Today’s Headlines

  • Cabbie on Cell Phone Fails to Yield, Kills 8-Year-Old Boy in Crosswalk, No Charges Filed (Post, News)
  • Construction Lobby: NYC Transpo Agencies Slow to Spend Out Stim Money (Post)
  • Ben Kabak Gets the TWU’s Side of the MTA Labor Deal, Plus the Arbitration Decision (2nd Ave Sagas)
  • Ear-Splitting Subway Emergency Exits: Do They Serve Any Real Purpose? (WNYC)
  • 1,000 More Cars a Day Into Manhattan? SI Pols Want Autos Back on the Ferry (Post)
  • More on Paterson’s Response to Taconic Crash: It’s All About Protecting Child Passengers (City Room)
  • MTA Eliminates Express Bus Discount for Students (News)
  • SI Motorists Can’t Resist Temptation to Drive in the Bike Lane on Capodanno Blvd (SI Live)
  • Bloomberg: Segways Should Be Legal on NYC Streets (News)
  • Philly Cyclists Band Together to Support Proposed Center City Bike Lanes (BCGP via Streetsblog.net)

More headlines over at Streetsblog Capitol Hill

  • On the emergency exits story, I’m surprised they didn’t mention a fourth type of rider–the person encumbered with a large package, suitcase, stroller, or bicycle that can’t fit through the turnstiles (particularly the iron maidens). At the 8th Ave/23rd St stop, there’s a bell you can ring to signal the attendant to open the gate; however, the booth has been empty the last several times I’ve been through that stop.

  • RE: MTA Eliminates Express Bus Discount for Students

    The express bus is a luxury service; it’s not like there’s no other option. The MTA is not obligated to provide a cheap ride to every hidden corner of the 5 boroughs.

  • oscarfrye

    Ben Kabak’s (and the TWU’s) logic is nonsense

  • This is beyond infuriating. An 8-year-old boy crossing with the light is mowed down by a cab driver who witnesses say was a) talking on his cellphone and b) speeding and c) attempting to flee, and the driver is NOT CHARGED because “investigators determined the driver BROKE NO LAWS.” WTF???!!!

    And all Bloomberg has to say is “I don’t know whether he was talking and I don’t know whether it would have prevented the accident?”

    The mayor who won’t let us eat transfats needs to implement a zero-tolerance policy against distracted driving. How many deaths are too many?

  • Ian Turner

    So, what happened to the “rule of two”?

  • Maureen McCormick:

    Prosecutors are bound to prove beyond a reasonable doubt that the negligence meets the court’s definition of what is criminal because according to case law “negligent conduct arising from carelessness, inadvertence, lack of skill, competence or foresight — would not be a sufficient.”

    That doesn’t explain the phone thing, though; maybe he wasn’t making a call at the time of the crash?

  • Rhywun: “The MTA is not obligated to provide a cheap ride to every hidden corner of the 5 boroughs.”

    Others may disagree, but I think that’s exactly the MTA’s function as a public transit agency. Premium rides are the job of private enterprise.

  • Re #7: Amen

  • Why not remove the alarms and make the emergency exits into plain old exits?

    What is the benefit of requiring people to exit through the faregates? It just creates conflicts between people who are exiting and people who are entering.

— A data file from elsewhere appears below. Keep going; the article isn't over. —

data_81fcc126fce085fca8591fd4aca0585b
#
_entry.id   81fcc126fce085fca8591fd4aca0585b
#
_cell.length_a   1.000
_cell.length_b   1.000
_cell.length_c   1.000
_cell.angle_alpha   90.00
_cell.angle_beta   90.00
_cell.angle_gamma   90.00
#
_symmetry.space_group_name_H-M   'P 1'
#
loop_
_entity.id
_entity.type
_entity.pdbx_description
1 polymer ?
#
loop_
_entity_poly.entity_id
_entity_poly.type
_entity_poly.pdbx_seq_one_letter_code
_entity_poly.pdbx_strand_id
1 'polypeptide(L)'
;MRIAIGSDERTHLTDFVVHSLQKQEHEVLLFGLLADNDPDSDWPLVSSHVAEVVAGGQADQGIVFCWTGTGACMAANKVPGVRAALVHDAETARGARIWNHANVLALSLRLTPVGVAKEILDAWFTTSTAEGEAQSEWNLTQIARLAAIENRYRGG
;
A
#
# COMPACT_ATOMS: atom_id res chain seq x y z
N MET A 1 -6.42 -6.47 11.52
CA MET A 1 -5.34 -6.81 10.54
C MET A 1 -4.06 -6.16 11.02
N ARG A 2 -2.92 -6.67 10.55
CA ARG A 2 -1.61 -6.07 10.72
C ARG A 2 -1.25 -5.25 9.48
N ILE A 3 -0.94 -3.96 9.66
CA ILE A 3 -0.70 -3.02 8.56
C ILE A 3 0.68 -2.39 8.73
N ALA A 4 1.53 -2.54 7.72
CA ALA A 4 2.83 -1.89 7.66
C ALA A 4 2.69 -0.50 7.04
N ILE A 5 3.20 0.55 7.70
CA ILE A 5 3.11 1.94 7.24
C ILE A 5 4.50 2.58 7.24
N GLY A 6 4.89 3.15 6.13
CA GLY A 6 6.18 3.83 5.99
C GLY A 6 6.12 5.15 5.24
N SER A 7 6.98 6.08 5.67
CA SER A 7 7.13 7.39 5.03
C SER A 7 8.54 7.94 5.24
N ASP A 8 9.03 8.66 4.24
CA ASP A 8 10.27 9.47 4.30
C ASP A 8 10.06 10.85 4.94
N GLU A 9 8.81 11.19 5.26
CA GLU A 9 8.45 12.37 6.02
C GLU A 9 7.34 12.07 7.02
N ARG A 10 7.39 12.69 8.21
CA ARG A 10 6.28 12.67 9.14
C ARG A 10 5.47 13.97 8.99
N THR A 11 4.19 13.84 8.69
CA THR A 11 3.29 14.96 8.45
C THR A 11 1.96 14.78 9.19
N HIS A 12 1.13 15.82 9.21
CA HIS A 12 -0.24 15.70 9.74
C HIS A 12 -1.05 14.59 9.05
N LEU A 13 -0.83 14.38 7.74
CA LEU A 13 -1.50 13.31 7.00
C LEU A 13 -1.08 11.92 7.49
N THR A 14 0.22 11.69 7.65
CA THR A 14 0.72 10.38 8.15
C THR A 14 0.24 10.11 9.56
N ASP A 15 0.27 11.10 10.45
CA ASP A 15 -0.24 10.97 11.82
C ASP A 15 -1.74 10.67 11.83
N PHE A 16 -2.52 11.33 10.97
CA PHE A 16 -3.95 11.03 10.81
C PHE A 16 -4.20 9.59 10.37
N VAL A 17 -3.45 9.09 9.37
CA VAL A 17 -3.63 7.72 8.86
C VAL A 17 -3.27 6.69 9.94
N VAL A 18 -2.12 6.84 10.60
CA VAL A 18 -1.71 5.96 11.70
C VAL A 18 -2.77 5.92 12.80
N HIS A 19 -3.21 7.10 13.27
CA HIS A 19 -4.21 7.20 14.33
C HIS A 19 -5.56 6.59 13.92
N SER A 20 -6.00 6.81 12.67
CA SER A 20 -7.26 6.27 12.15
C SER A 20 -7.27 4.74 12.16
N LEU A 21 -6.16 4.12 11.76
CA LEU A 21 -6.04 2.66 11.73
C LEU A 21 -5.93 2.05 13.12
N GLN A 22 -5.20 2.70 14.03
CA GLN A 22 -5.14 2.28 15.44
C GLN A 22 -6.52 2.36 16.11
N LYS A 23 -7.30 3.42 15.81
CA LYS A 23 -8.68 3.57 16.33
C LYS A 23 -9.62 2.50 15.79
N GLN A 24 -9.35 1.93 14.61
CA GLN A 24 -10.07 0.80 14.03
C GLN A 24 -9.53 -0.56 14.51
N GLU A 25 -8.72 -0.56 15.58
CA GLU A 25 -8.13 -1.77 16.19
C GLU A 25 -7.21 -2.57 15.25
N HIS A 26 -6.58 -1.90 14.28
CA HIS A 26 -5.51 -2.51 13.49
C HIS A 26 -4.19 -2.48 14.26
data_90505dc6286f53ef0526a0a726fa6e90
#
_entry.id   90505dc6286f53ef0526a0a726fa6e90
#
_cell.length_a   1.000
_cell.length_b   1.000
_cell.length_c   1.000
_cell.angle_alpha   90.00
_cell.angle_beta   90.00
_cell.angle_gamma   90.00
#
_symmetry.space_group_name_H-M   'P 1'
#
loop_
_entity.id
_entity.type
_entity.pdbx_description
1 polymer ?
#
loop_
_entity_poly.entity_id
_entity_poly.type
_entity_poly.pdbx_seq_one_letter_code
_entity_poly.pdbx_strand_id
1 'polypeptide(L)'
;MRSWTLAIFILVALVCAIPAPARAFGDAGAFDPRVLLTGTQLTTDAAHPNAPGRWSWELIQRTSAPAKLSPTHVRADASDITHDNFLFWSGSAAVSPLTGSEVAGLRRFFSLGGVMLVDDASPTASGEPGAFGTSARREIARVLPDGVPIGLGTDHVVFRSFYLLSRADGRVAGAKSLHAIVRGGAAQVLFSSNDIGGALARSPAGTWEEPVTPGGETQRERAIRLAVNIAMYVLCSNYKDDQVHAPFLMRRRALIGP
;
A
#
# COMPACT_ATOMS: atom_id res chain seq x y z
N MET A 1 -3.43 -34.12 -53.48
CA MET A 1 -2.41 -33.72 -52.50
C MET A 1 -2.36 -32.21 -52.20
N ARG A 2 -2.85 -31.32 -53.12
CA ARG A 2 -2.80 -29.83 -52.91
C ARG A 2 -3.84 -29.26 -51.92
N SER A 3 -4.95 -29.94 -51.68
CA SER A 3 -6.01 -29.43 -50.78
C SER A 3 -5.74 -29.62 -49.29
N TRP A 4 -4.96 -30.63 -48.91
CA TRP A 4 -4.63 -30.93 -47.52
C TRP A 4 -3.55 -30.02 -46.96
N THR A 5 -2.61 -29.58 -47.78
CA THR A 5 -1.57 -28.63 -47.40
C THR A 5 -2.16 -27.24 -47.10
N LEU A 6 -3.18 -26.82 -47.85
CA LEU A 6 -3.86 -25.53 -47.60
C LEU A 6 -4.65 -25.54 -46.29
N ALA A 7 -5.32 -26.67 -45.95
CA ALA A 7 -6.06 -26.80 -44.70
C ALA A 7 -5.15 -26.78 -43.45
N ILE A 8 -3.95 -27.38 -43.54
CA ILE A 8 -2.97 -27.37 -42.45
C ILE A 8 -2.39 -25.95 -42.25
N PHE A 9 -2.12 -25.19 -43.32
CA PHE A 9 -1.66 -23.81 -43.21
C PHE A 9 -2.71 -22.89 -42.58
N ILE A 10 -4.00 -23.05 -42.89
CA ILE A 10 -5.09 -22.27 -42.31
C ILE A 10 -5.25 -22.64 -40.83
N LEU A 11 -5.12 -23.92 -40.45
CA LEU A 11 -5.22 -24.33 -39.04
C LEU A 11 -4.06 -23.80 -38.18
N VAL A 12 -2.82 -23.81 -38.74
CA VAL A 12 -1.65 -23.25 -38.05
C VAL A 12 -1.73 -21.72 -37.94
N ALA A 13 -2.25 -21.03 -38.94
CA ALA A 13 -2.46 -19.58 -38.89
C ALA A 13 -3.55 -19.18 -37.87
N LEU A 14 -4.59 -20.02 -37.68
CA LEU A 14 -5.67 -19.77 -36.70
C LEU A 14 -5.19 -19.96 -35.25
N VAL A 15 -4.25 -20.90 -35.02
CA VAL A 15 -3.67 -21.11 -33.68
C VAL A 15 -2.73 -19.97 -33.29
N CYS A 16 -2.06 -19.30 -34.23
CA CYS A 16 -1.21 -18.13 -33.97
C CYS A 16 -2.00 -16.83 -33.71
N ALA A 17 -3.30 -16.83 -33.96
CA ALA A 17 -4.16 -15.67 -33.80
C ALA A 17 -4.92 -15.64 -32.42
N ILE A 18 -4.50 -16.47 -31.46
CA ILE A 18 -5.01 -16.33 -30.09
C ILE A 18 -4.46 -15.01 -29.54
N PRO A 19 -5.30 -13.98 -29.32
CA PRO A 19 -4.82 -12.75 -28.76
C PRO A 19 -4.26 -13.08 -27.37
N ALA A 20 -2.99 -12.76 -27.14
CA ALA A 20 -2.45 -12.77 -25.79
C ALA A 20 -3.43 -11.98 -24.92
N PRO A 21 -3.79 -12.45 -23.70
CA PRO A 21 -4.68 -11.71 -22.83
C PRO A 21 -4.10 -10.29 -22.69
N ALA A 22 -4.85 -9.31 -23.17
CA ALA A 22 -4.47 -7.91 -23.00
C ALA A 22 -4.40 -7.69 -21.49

The alarms on the emergency exits are the transit equivalent of car alarms. They go off so frequently that everyone just ignores them. They are just a nuisance that it would be very easy to eliminate.

  • cr

    Why are Segways banned? Please tell me because they make you look incredibly ridiculous, and are pretty much useless in the face of a bicycle…

  • Ian Turner

    Charles,

    Please share with us your plan for how to keep the “plain old exits” exit-only?

  • I can’t speak for Charles, but I know how I’d do it: people. You may be able to reduce the number of people required through a proof-of-payment system, but the effectiveness of technological solutions like these high-wheel gates is limited. At some point you have to pay people.

  • philly_rider

    Philadelphia’s subway generally has gates that open — with no lock or alarm — which allow for wheelchairs, strollers, etc.

    I am always shocked at how difficult it is to use the NYC subway with a stroller.

  • MTA may fight panel’s hefty pay hikes for transit workers
    By Pete Donohue
    DAILY NEWS STAFF WRITER
    Saturday, August 15th 2009

    The MTA is considering challenging an arbitration panel’s decision to grant transit workers generous wage hikes, officials said Friday.
    A state judge can throw out a contract after concluding arbitrators didn’t properly apply the criteria mandated by the legislation, including an employer’s ability to pay wages and benefits.

    The pact grants transit workers staggered annual raises totaling 4%, 4% and 3.5% over the three-year contract.
    MTA officials said it would increase costs by $350 million.

    The major provisions in the contract crafted by the arbitrators mirror the terms supported last year by MTA CEO Elliot Sander and NYC Transit President Howard Roberts before direct talks with union boss Roger Toussaint ended and the two sides turned to arbitration to finalize a deal. Sander resigned in May.

    The MTA under acting CEO Helena Williams tried unsuccessfully to steer the panel away from the framework supported by Sander and Roberts, concluding it spelled a bad financial deal for the authority, even if it included removing conductors from some subway lines.

    A union spokesman said the MTA’s legal review is “another attempt by the MTA to mask its incompetence.”